Jurors call Goldstein, author of the Problem-Oriented-Policing strategy, the world’s most influential scholar on modern police practices.
University of Wisconsin law Prof. Herman Goldstein has won the 2018 Stockholm Prize in Criminology. Jurors called him the world’s most influential scholar on modern police strategy. They said, “His work has prompted police to focus more on improving the overall outcomes of police work and less on traditional tasks that may have little public benefit. The essence of his critique was that policing was not sufficiently focused on accomplishing specific goals connected to specific problems.” Since the publication of Goldstein’s Problem-Oriented-Policing (POP) strategy in 1979, police increasingly have moved towards identifying patterns of repeated events with similar features. The focus enables police to take aim at measurable problems, rather than just dealing with each incident or case in isolation.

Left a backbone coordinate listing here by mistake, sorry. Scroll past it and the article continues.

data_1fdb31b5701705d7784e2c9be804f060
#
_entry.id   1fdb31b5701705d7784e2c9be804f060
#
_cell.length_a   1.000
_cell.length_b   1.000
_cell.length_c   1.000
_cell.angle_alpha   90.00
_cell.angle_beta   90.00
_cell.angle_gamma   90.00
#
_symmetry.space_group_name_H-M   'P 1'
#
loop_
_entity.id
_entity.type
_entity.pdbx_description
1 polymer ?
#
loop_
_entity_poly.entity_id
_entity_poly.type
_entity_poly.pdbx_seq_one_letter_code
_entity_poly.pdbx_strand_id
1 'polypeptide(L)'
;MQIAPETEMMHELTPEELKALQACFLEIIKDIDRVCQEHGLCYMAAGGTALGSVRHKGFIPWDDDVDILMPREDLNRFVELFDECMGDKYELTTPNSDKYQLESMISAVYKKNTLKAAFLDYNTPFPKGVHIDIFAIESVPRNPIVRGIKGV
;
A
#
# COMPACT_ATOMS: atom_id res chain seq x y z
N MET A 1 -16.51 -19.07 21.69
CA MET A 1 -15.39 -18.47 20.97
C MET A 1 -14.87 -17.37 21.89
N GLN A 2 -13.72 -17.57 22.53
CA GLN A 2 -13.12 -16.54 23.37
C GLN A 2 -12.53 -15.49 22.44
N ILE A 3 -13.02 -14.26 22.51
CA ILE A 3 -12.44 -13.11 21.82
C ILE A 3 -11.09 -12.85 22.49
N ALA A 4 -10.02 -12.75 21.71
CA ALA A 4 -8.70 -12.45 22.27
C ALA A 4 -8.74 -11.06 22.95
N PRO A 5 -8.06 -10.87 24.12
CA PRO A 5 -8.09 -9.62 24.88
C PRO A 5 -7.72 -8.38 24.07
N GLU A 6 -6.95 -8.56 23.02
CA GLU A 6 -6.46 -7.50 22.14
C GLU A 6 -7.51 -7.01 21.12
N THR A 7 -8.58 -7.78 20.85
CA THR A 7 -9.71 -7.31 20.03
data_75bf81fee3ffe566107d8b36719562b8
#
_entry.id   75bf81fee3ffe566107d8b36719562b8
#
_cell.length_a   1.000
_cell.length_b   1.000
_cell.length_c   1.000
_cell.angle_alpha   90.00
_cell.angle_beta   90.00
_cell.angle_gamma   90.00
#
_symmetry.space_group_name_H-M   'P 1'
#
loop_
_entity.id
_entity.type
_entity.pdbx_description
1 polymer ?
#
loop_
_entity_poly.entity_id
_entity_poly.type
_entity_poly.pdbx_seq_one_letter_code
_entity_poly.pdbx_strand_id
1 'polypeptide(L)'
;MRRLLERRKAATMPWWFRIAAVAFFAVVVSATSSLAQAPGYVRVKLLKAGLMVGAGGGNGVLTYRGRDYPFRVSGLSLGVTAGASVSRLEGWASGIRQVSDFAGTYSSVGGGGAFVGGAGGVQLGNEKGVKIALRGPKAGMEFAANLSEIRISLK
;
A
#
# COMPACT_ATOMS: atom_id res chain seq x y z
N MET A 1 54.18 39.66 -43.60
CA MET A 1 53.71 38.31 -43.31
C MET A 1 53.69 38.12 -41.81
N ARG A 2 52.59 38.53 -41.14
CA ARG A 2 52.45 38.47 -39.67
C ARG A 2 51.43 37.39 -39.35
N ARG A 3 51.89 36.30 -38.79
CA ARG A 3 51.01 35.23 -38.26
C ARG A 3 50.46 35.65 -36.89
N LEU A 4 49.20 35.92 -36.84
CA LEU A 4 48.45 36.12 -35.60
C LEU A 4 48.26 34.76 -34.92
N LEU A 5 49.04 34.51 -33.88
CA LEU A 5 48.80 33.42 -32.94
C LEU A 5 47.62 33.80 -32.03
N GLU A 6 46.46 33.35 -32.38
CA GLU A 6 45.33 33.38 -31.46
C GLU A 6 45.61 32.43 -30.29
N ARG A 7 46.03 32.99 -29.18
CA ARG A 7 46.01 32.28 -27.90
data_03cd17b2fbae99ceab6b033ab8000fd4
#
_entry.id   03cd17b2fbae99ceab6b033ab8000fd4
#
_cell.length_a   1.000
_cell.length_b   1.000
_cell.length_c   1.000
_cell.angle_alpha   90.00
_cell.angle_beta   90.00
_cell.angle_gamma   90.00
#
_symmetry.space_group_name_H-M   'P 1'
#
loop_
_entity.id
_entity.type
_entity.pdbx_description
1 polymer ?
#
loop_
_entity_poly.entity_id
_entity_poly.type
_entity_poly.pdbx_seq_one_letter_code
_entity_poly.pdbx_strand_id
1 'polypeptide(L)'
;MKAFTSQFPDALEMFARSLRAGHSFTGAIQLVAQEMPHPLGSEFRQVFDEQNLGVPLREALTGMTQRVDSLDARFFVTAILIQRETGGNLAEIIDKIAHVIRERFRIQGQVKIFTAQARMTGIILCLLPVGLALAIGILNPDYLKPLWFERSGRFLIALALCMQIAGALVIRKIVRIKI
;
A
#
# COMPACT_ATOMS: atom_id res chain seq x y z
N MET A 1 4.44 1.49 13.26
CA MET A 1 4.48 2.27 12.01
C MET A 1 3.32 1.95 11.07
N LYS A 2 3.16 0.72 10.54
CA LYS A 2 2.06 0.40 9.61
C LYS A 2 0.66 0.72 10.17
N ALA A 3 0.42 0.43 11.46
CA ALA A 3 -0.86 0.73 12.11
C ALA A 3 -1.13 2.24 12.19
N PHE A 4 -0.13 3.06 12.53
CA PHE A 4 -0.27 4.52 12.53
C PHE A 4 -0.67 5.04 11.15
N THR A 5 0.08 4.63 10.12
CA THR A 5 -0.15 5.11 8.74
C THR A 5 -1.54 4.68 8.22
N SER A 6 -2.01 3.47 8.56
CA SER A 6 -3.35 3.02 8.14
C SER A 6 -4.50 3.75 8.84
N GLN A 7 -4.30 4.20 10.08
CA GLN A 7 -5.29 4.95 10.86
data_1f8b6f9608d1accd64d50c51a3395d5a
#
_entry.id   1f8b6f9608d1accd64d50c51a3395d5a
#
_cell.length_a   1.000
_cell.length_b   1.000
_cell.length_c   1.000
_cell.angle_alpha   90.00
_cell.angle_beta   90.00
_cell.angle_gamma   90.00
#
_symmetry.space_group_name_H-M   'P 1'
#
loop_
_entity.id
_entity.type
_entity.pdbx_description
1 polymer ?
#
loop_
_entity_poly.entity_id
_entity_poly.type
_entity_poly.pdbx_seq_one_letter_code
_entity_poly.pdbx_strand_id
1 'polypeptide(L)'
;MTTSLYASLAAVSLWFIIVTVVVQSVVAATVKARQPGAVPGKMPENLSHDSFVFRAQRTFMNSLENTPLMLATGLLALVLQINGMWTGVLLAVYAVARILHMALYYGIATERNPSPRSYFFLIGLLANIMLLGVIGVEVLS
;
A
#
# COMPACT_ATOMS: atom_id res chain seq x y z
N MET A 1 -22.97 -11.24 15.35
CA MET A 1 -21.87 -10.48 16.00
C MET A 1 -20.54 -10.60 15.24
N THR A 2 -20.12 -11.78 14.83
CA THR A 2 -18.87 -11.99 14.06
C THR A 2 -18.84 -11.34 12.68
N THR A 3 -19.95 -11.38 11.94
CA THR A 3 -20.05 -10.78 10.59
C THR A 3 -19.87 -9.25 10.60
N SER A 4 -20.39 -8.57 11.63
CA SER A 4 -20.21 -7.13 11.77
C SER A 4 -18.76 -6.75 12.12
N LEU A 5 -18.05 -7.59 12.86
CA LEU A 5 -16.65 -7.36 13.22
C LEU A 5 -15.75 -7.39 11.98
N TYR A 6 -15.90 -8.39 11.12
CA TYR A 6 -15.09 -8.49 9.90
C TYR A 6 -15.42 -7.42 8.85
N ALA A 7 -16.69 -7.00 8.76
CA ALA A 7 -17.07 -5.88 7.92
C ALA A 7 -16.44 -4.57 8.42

In its 2004 report on police research, the U.S. National Academy of Sciences hailed Goldstein’s strategy as a “paradigm shift.” The report documented the many strands of police innovation that had developed from Goldstein’s work, with promising lines of inquiry and improvement for such patterned problems as drunk drivers, sex offenders, domestic abuse, hot spots of crime, burglary and gang violence. Among the most promising applications of the problem-oriented approach are those addressing chronic and serious violence. In the late 1990s, Boston police and Harvard researchers applied a POP approach to controlling gang violence known alternately as “pulling levers” or “focused deterrence.” A 2008 systematic review by the Campbell Collaboration found 5500 reports on uses of POP in police agencies. Goldstein has been affiliated with the University of Wisconsin Law School since 1964. From 1960 to 1964, he served as executive assistant to the head of the Chicago Police Department, O.W. Wilson.